I know you said you rather not sell but, what if you got a couple grand for the car and then used half the money to finance a cheaper car (resulting in a lower loan amount than $10K) and invest the other half?

To birds with one stone!!!


Fantastic job either way!
I recall Dave Ramsey saying no one should spend all of their money on a car and certainly spend more than all of their money ( a loan). Mindset wise my own preference would be to get to zero first and then go from there.


Max out 401 K and IRAs then pay down debt. Thats how I would do it!


I’ve sunk my annual bonus into my car loan to pay it off. Getting rid of the debt was more important to me. Seems to be either an emotional decision on your part (how much do you value being debt free) or a mathematical one (car loan interest rate vs potential investment gains).


I have about $11,000 left on my auto loan at 2.79%. I’ll keep making regular payments until it’s done. Since I’m young, I would rather invest in my retirement accounts. I could pay the whole thing off now if I wanted to, but I’d rather keep my e-fund healthy and keep pumping money into my Roth IRA


It also depends on the interest rate too. Like @David is at 2.79% which is fantastic (clap clap) so it shouldn’t be a priority.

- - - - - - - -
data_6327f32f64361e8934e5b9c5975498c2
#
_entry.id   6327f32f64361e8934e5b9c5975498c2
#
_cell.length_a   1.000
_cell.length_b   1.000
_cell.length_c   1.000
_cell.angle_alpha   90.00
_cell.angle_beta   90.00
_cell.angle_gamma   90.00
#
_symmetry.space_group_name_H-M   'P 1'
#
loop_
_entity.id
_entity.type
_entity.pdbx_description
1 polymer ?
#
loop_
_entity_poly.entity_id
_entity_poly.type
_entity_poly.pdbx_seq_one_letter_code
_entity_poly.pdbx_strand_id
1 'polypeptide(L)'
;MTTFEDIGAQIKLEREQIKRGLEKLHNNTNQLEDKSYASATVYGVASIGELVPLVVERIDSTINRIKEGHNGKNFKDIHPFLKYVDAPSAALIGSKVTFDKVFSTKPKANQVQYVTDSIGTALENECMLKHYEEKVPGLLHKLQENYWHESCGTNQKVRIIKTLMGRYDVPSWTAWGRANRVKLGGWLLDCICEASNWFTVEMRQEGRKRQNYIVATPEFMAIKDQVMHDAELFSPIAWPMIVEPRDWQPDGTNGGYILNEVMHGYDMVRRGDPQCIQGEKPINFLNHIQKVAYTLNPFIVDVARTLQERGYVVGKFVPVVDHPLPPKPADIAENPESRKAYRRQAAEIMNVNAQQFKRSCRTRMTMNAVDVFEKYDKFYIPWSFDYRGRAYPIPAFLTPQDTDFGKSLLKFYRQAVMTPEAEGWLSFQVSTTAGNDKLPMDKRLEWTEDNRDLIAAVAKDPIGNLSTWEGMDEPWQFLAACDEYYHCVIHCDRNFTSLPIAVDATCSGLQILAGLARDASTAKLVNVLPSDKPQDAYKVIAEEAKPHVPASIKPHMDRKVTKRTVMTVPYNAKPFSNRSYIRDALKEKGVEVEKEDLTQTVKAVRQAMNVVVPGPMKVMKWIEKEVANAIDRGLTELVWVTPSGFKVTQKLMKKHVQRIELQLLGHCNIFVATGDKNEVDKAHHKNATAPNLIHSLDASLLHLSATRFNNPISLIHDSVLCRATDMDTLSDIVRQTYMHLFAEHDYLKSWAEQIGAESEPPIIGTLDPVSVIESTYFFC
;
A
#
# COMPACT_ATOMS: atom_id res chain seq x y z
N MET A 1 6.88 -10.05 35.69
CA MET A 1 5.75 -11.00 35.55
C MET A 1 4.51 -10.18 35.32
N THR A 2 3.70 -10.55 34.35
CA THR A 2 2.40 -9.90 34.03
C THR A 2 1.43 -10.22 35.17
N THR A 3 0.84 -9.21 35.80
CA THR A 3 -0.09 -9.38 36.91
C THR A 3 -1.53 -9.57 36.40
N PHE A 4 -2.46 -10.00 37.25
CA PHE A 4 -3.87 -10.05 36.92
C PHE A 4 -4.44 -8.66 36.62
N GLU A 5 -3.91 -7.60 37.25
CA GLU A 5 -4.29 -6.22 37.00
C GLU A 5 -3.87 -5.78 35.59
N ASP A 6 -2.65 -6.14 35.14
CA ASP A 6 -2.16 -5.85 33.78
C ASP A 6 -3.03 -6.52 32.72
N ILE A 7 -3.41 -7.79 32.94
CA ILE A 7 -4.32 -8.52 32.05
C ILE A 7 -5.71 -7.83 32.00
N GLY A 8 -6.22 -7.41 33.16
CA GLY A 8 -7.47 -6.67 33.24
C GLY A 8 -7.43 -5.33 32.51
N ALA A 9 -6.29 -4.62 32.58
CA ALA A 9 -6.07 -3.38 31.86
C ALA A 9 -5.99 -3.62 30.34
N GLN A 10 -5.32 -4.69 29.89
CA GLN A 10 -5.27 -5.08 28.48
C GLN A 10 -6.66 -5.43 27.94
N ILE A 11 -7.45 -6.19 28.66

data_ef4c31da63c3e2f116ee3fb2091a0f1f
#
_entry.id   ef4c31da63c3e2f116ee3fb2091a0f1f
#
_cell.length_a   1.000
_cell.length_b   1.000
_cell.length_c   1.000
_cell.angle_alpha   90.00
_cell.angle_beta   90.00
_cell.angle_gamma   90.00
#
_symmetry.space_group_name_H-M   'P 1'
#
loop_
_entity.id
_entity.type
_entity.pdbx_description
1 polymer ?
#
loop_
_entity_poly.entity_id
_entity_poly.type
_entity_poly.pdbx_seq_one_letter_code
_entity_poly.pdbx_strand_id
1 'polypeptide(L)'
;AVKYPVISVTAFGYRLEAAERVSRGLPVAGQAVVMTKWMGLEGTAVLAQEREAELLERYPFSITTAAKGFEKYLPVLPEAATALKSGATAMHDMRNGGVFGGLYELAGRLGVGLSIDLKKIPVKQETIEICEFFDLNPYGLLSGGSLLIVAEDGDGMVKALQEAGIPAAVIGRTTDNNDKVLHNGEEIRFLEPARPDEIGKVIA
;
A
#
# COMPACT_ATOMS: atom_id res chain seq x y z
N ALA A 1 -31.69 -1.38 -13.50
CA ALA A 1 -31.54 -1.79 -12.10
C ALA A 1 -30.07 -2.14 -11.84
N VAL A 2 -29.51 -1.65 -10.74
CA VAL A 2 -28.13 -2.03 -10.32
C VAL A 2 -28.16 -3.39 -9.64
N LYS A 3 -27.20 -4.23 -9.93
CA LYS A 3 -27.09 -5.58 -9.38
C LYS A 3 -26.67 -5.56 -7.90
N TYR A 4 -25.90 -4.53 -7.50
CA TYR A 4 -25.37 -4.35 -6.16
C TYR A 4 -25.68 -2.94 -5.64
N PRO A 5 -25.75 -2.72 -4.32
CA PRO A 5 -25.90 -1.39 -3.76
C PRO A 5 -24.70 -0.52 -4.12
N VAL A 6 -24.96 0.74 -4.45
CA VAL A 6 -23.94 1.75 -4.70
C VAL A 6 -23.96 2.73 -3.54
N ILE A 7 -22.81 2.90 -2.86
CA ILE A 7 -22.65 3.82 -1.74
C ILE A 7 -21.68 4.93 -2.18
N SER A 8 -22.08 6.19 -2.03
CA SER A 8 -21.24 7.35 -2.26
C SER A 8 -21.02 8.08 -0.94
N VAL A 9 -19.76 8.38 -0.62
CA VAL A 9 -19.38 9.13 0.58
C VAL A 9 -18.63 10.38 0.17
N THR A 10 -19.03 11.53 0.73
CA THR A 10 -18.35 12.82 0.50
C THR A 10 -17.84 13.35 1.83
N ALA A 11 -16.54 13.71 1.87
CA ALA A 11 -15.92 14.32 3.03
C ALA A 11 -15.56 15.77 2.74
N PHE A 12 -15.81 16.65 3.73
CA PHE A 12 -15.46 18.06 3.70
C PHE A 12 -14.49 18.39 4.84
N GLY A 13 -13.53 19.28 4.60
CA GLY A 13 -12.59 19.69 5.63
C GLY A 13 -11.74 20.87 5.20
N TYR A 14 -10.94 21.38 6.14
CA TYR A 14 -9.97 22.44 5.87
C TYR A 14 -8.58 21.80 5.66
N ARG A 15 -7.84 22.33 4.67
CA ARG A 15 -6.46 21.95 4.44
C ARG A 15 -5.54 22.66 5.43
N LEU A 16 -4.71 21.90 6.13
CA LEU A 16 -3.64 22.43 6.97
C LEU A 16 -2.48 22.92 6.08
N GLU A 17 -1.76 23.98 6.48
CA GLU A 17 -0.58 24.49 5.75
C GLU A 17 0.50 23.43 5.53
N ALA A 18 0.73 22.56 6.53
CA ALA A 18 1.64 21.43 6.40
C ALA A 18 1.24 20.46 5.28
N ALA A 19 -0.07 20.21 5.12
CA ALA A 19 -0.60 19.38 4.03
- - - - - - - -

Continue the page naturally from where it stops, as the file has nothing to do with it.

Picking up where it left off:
Have you seen my post about how 1 point on my credit score cost me $1,000 on my auto loan? TLDR is my credit score was 739 and my CU would have given me something like 1.59% if I had a 740. So instead I had to play some games and trick the dealer into giving me a good rate. It worked, but I still lost $1,000.

Also, don’t know if posting a link to my site is a bad thing so feel free to delete (sorry!)


This is a hard one. The classic pay off debt or invest question. A lot of people have covered the mental aspect of being cash free. The one question I have is whether or not you will continue to invest the month cash flow that you are no longer paying to a bank or car company? I would weigh the pros and cons of the extra cash flow stream.

Take care!